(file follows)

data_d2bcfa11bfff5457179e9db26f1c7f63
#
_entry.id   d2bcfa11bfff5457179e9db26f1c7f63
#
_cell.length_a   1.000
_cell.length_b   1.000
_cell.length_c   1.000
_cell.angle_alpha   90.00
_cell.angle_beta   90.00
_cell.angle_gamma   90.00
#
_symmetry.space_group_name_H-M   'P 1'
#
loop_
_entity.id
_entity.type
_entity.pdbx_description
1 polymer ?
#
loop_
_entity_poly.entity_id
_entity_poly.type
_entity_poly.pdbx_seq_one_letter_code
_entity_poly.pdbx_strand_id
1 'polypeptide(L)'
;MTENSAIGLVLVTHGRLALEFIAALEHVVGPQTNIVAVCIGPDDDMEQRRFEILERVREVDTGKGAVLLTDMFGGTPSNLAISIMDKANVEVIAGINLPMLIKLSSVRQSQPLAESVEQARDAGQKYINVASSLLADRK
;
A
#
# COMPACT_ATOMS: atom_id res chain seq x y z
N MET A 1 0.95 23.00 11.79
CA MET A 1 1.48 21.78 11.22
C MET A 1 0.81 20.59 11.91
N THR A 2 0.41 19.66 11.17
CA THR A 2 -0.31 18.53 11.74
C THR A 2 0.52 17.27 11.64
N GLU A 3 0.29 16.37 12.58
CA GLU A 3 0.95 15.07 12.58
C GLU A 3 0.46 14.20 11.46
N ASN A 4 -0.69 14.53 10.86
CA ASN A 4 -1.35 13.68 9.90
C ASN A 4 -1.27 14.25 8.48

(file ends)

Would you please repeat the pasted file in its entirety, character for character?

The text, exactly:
data_d2bcfa11bfff5457179e9db26f1c7f63
#
_entry.id   d2bcfa11bfff5457179e9db26f1c7f63
#
_cell.length_a   1.000
_cell.length_b   1.000
_cell.length_c   1.000
_cell.angle_alpha   90.00
_cell.angle_beta   90.00
_cell.angle_gamma   90.00
#
_symmetry.space_group_name_H-M   'P 1'
#
loop_
_entity.id
_entity.type
_entity.pdbx_description
1 polymer ?
#
loop_
_entity_poly.entity_id
_entity_poly.type
_entity_poly.pdbx_seq_one_letter_code
_entity_poly.pdbx_strand_id
1 'polypeptide(L)'
;MTENSAIGLVLVTHGRLALEFIAALEHVVGPQTNIVAVCIGPDDDMEQRRFEILERVREVDTGKGAVLLTDMFGGTPSNLAISIMDKANVEVIAGINLPMLIKLSSVRQSQPLAESVEQARDAGQKYINVASSLLADRK
;
A
#
# COMPACT_ATOMS: atom_id res chain seq x y z
N MET A 1 0.95 23.00 11.79
CA MET A 1 1.48 21.78 11.22
C MET A 1 0.81 20.59 11.91
N THR A 2 0.41 19.66 11.17
CA THR A 2 -0.31 18.53 11.74
C THR A 2 0.52 17.27 11.64
N GLU A 3 0.29 16.37 12.58
CA GLU A 3 0.95 15.07 12.58
C GLU A 3 0.46 14.20 11.46
N ASN A 4 -0.69 14.53 10.86
CA ASN A 4 -1.35 13.68 9.90
C ASN A 4 -1.27 14.25 8.48